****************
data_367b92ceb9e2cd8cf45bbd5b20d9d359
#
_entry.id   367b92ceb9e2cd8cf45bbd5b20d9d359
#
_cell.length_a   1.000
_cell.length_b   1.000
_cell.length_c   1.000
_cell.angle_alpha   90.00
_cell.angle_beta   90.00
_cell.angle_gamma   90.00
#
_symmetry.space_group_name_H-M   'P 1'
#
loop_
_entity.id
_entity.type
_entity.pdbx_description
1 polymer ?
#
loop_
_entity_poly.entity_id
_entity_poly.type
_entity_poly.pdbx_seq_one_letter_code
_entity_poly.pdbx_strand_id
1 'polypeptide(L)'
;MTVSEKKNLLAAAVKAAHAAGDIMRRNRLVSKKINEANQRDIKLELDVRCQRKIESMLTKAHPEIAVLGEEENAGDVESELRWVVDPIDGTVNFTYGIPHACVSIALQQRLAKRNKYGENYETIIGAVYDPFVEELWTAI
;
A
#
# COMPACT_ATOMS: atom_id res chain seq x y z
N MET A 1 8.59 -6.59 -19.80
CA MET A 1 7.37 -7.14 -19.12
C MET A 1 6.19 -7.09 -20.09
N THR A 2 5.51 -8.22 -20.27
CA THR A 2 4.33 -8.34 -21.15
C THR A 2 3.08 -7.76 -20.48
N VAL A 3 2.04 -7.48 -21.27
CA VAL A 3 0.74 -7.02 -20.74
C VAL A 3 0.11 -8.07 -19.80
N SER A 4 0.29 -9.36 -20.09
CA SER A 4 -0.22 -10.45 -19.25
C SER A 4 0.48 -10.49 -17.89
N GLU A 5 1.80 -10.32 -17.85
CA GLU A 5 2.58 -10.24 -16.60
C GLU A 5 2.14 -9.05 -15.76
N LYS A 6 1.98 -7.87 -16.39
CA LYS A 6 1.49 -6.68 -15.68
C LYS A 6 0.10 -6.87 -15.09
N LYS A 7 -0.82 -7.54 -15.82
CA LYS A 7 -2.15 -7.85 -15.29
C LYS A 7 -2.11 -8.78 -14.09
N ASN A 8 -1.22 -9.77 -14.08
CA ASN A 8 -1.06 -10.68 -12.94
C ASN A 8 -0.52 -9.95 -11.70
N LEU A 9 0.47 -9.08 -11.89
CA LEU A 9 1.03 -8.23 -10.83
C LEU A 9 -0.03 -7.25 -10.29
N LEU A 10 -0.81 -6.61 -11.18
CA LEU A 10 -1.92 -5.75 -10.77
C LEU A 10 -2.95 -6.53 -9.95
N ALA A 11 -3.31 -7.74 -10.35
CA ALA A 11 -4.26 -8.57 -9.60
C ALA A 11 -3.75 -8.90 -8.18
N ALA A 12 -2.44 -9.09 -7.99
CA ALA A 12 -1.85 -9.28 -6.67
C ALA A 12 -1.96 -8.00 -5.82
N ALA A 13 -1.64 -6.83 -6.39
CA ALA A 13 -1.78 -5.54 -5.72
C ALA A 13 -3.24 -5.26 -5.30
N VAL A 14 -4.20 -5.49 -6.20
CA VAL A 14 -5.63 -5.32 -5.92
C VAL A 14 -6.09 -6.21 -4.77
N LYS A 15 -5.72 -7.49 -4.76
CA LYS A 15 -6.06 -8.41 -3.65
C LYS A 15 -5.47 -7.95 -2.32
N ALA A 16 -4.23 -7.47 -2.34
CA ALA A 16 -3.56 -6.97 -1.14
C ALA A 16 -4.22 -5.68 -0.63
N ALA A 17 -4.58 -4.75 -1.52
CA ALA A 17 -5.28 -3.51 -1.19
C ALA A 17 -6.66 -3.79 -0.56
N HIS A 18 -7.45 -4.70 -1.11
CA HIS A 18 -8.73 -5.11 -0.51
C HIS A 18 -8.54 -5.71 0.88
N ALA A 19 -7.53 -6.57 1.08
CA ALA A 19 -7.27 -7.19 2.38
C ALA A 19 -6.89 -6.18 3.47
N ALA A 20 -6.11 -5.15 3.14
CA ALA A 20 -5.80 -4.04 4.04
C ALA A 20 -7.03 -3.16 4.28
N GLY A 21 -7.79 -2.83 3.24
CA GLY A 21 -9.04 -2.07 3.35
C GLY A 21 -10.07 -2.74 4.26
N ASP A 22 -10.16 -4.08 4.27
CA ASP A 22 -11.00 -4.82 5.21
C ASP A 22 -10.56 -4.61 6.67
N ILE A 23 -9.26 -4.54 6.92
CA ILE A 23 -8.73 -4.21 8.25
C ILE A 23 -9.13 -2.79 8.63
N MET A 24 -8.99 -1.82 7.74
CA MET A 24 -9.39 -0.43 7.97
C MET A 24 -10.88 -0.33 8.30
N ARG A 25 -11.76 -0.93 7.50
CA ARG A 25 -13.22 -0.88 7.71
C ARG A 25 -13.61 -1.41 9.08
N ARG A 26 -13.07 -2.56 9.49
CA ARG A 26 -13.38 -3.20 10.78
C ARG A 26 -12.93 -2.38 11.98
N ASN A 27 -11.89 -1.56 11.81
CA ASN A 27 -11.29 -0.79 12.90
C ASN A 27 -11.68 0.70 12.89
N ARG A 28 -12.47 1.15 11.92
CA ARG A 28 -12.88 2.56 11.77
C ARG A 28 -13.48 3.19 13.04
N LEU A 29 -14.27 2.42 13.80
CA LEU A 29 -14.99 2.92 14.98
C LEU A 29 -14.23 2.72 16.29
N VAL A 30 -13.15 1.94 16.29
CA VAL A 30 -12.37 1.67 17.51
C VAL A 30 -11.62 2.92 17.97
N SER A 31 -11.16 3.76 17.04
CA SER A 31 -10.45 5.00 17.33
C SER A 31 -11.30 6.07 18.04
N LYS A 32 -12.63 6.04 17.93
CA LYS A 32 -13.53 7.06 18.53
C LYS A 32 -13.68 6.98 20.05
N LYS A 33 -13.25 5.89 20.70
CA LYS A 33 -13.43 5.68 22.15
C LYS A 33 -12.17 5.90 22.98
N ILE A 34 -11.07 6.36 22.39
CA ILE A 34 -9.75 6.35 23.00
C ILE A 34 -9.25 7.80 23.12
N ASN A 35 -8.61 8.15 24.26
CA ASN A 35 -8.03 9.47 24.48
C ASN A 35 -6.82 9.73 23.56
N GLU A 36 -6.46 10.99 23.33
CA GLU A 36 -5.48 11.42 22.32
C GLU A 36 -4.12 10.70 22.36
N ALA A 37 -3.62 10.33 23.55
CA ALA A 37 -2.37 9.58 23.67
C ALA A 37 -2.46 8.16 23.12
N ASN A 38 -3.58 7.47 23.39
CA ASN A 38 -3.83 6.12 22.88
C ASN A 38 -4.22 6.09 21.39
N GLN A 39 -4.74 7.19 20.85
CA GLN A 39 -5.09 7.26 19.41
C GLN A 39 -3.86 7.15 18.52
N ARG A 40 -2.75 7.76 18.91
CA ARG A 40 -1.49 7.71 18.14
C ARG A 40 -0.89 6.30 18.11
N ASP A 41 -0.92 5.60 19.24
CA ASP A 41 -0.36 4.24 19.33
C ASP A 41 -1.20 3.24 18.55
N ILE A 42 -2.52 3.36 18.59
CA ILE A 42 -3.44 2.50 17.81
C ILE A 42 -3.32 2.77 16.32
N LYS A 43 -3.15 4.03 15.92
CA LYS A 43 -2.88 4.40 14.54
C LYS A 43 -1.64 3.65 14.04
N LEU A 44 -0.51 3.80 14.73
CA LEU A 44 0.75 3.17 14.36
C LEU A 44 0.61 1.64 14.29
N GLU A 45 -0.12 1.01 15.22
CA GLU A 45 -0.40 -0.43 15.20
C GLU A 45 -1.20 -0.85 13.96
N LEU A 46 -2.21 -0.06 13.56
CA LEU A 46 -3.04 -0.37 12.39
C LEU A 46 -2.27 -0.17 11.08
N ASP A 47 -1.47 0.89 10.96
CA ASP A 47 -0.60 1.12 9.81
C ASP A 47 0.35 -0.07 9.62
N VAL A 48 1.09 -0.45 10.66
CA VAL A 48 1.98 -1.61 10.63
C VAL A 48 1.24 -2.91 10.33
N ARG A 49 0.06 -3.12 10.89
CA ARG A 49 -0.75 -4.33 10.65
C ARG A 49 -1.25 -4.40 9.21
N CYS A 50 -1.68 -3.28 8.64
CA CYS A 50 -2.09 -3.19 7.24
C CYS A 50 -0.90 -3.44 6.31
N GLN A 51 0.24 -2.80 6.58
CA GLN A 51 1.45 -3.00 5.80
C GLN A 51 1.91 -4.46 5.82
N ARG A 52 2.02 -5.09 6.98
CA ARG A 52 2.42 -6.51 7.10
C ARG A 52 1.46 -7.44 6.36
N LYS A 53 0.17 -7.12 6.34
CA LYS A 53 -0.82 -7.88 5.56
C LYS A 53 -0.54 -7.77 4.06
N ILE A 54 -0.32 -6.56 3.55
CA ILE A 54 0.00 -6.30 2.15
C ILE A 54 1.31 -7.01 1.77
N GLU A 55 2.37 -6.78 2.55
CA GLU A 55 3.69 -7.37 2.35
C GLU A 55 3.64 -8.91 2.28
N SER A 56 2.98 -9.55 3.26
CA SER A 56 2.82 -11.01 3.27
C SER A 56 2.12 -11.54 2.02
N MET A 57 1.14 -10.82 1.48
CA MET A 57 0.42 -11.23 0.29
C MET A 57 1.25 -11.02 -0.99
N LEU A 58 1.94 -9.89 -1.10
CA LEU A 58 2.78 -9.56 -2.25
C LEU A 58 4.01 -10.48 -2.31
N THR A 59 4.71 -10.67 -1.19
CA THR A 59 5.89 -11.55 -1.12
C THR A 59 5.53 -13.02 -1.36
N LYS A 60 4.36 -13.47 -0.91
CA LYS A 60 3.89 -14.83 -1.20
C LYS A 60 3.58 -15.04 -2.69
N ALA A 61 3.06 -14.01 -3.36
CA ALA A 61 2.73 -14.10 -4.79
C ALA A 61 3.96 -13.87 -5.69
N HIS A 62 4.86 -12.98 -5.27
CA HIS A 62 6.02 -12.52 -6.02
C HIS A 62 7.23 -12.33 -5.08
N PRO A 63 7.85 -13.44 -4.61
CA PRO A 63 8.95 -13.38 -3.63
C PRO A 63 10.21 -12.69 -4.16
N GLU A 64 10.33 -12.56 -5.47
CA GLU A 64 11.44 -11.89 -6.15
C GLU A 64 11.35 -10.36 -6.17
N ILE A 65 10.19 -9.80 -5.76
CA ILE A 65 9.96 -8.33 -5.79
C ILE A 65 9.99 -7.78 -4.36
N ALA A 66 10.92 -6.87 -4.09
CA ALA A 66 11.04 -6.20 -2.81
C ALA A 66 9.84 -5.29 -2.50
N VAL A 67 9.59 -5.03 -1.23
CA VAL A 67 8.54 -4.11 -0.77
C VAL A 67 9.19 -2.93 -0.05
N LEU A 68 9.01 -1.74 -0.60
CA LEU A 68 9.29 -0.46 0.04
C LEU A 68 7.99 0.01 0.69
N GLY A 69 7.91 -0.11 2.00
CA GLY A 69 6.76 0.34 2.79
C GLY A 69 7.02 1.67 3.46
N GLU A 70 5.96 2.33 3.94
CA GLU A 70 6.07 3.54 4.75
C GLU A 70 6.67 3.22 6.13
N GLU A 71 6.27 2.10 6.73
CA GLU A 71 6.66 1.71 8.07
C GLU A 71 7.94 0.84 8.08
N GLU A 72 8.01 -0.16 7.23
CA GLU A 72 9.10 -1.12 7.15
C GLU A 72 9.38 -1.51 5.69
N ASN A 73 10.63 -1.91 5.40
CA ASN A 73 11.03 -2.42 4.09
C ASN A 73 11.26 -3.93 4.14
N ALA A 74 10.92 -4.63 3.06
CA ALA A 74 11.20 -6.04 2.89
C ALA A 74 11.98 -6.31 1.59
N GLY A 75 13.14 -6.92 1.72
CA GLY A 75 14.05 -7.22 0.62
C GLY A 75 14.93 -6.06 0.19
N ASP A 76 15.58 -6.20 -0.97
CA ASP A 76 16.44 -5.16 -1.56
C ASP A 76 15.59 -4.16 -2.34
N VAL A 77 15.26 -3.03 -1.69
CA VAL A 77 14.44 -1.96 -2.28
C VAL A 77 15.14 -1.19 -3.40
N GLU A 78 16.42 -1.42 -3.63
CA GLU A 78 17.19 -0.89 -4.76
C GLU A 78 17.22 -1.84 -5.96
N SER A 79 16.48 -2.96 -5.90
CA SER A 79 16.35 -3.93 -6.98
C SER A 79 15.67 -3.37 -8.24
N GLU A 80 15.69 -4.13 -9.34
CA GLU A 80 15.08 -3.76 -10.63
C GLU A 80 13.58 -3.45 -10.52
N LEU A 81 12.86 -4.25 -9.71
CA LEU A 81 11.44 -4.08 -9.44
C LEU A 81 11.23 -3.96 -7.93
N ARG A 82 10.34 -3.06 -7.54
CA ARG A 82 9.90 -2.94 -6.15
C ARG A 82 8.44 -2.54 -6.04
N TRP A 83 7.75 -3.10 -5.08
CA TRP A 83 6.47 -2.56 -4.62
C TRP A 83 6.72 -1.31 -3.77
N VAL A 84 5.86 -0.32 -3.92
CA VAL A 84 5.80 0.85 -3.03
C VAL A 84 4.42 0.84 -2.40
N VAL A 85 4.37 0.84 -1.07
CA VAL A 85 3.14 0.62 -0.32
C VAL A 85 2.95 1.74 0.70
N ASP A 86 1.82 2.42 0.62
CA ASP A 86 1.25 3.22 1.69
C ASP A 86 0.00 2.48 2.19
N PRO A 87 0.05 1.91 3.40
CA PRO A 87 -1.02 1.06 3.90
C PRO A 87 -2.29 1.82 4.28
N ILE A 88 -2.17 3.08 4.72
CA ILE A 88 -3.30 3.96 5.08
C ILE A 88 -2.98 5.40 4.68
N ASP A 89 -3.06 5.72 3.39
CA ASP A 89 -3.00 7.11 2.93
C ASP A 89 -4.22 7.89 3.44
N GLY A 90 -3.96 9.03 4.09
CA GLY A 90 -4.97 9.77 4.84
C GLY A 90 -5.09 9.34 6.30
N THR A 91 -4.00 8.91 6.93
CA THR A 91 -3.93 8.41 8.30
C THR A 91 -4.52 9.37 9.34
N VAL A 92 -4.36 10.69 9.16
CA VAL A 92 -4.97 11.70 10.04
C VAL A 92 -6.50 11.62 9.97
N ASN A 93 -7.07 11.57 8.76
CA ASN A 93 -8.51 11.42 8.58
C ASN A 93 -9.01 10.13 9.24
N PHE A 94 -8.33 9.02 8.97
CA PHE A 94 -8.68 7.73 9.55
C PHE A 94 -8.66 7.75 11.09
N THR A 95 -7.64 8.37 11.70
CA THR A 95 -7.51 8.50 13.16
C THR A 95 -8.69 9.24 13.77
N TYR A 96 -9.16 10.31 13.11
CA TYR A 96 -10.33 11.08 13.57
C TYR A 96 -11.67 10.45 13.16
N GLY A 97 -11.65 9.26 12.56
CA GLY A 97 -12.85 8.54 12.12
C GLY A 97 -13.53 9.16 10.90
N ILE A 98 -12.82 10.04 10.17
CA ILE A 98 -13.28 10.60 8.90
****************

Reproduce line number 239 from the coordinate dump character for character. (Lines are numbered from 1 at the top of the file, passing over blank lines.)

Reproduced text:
CA GLU A 70 6.07 3.54 4.75